Cheesy movies are a special joy. Despite an earnest attempt to create compelling stories, filmmakers often miss the mark. Some movies turn out simply mediocre. Others become entertaining in spite of their flaws or authorial intent. They become cheesy. In Your Weekend Cheesy Movie, we’ll examine some of these misguided efforts for what they fail at achieving and what they manage to do right.
This week: Excalibur
There’s no such thing as a good King Arthur movie. Now, I say that as someone who loves this week’s cheesy movie, but the English-speaking film industry has failed to make a genuinely good movie based on the Arthur legends. It’s too much material and too many versions. Names, bloodlines and behaviors change depending on the version you read. King Arthur was overtaken by his fanfic writers centuries ago and competing headcanons prevent a really solid story from making its way to the screen.
Director John Boorman (Point Blank, Zardoz) took a different approach with Excalibur. He took his favorite headcanons, mainly Sir Thomas Malory’s Le Morte D’Arthur and favorite passages and ideas from Alfred, Lord Tennyson’s Idylls of the King, and mixed them in the blender of his own fevered mind. The result may not be a good movie, but it is nonetheless great.
Plot: It is the tenth century (probably) and the land aches while the various lords and barons of England fight for supremacy. Into this conflict comes Merlin, a wizard with an interest in putting the right king in charge. His choice is Uther Pendragon, a brash fighter with questionable ideas on ruling his lords and vassals. For one, he starts a war with the Duke of Cornwall to steal his wife Igrayne from him. In the midst of laying siege to Cornwall’s fortress, he has Merlin use the powers of the Dragon — which might be the spine of England itself — to cloak Uther in the guise of Cornwall so he can bed Igrayne.
Yeah, the movie does kind of feel like the mural on a 70s’ van.
From that night came Arthur, the king Merlin was looking for all along. And so Boorman dramatizes a number of notable scenes from the Arthur legend like the Sword in the Stone, Arthur meeting Guenevere, his meet cute with Sir Lancelot du Lac and the fall of Camelot. Because issues of authenticity mean nothing to Boorman, he mixes in quotes from Tennyson and ideas from just about any writer who took the pen to write their Arthur romance.
Instead of the probable look of 10th Century England, he creates a mythic place of armor and stone fortresses more in keeping with the French Arthur tradition. And like those authors before him, he attempts to make the stories fit his format. Because of this, some idea get condensed for brevity’s sake. Excalibur itself stands in for the Sword in the Stone (often they are separate badges of office) and Arthur’s Cornish sisters are merged into one character: the would-be witch Morgana. Perceval makes an early appearance, but disappears until it’s time for the Grail Quest. Notables like Sir Bors, Sir Uryens and Sir Gawain make cameo appearances, but with Arthur, Merlin, Morgana, Lancelot and Guenevere taking up most of the screentime, the limited investment in other Knights of the Roundtable is understandable. Boorman’s focus is on the central relationships that brought down Merlin’s dream.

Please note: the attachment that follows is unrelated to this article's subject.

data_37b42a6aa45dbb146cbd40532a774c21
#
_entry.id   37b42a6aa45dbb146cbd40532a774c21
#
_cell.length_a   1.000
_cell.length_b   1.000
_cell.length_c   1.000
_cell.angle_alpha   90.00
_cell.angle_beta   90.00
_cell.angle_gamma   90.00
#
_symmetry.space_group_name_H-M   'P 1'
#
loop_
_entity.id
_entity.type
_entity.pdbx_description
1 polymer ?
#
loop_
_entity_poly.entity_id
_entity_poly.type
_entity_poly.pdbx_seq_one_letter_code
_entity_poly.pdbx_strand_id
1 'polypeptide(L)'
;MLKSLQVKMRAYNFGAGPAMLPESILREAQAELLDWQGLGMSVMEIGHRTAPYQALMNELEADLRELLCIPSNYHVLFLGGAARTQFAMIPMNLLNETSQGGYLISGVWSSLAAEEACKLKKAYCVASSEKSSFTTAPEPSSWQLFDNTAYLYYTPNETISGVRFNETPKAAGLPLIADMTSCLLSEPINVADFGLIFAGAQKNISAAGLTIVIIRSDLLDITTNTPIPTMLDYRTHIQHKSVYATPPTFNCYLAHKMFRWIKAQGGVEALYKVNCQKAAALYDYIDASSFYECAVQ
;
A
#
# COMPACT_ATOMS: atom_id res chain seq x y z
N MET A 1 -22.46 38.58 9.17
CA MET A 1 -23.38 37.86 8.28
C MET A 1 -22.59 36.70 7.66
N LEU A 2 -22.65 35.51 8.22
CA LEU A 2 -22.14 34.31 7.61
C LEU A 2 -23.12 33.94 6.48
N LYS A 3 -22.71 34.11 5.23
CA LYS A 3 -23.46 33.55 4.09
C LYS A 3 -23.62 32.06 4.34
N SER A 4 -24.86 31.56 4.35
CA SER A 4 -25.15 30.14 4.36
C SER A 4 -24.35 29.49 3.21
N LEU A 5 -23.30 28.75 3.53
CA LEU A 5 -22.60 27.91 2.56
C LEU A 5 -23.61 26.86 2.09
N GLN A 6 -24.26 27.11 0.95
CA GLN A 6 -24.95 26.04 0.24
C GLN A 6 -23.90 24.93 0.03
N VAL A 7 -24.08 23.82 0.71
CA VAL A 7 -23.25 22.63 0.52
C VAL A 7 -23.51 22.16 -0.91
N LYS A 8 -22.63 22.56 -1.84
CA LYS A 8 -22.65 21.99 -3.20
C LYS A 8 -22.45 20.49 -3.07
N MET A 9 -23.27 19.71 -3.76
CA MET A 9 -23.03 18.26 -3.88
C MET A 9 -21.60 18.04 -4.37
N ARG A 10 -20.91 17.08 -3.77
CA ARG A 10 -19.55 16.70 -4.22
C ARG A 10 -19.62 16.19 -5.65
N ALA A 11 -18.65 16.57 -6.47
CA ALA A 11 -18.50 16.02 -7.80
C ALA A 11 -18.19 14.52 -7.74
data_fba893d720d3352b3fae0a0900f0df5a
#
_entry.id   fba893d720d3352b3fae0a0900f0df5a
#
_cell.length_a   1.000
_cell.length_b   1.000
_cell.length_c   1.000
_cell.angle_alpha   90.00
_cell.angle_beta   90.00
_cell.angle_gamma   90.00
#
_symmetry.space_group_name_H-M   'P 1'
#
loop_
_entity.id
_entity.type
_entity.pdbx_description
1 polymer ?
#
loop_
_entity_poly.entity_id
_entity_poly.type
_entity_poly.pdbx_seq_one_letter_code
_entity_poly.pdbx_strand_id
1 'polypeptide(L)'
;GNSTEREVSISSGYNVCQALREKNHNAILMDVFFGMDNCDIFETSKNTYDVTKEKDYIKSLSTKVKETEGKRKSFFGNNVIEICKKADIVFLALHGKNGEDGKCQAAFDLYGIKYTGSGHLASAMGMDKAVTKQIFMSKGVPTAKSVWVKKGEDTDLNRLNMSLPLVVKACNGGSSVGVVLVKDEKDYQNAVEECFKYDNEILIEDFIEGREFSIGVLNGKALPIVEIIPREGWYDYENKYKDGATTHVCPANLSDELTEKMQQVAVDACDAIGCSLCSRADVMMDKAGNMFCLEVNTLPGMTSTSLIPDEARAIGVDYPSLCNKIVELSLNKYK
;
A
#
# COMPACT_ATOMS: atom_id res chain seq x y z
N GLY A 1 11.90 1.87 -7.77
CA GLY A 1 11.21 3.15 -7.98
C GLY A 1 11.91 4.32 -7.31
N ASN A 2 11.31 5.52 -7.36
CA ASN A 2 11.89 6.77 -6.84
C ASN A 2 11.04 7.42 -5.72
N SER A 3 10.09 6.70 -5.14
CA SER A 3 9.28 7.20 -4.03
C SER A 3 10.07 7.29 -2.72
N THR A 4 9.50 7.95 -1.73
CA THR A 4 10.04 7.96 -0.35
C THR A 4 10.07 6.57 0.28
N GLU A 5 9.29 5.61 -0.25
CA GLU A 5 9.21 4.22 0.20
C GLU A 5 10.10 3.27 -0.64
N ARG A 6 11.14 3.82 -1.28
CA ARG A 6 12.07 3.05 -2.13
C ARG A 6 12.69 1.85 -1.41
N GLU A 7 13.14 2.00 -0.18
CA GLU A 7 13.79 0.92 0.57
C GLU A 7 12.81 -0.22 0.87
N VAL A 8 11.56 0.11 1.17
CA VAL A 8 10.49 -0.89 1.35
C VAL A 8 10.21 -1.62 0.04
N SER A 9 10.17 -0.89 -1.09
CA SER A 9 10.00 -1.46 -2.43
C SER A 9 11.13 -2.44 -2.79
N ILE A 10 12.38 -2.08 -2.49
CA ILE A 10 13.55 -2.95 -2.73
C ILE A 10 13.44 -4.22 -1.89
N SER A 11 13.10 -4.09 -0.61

In dedicating himself to his take on the myths, Boorman strikes out with a deranged confidence. Because we’re outside conventional reality, men do a lot of things in full armor. Performances are heightened to a place that would seem silly to modern eye. Actor Nicol Williamson is given free reign to create a Merlin that is funny, pathetic, dangerous and wise all within the space of a few lines.
And that confidence is the main charm of the film. Boorman never second guesses if people will buy his use of Wagner or Carl Orff’s “O Fortuna” in key moments. He never worries if the overuse of green lighting and fabrics will look silly. He never loses his faith in his way of telling the story, strange and dreamlike as it is. If he falters anywhere — and he’s more than willing to admit this himself — it’s with his depiction of Camelot. It’s never as splendid as it should be. Its grandeur never scales with the mythic darkness he presents in the pre- and post-Camelot eras. Which goes to show you have much people like to talk about Golden Ages, but can never realize them.
Yet even within his compromised Camelot, Boorman assembles a cavalcade of fine performers who would go on to major careers. Patrick Stewart, Liam Neeson and Gabriel Byrne all appear in armor and mud, offering their talents in fairly small parts. Helen Mirren, already an established name by this point, kills it as Morgana; rarely has evil been so appealing. Ciaran Hinds is also billed as Lot, but I’ve never been able to spot him.
With his Arthur, Guenevere and Lancelot — actors Nigel Terry, Cherie Lunghi, and Nicholas Clay — Boorman gets a photogenic trio who just about pull off what he asks of them, but modern eyes will find their performances stagey and weird. Terry is successful at realizing Arthur from boy to old man, but never quite pulls off the operatic flair some scenes require.
The only completely flat performer is Robert Addie as Mordred. Though, I suppose, a petulant and privileged prince may sound exactly as shallow as he does in the role.
At the same time, even the dodgiest of the film’s performances makes sense in Boorman’s Dark Age England. His thoughts are beyond parochial notions of quality and that makes Excalibur such a pleasure to watch. It’s a true vision, distinctly its own, that just about avoids the traps that snare other King Arthur adaptations. It’s dedication to its cheesy self make it a dream to some and nightmare to others.
Excalibur is available to stream on Amazon for a small rental fee. It’s also available as an early Warner Home Video Blu-ray release with a 1998 audio commentary from director John Boorman.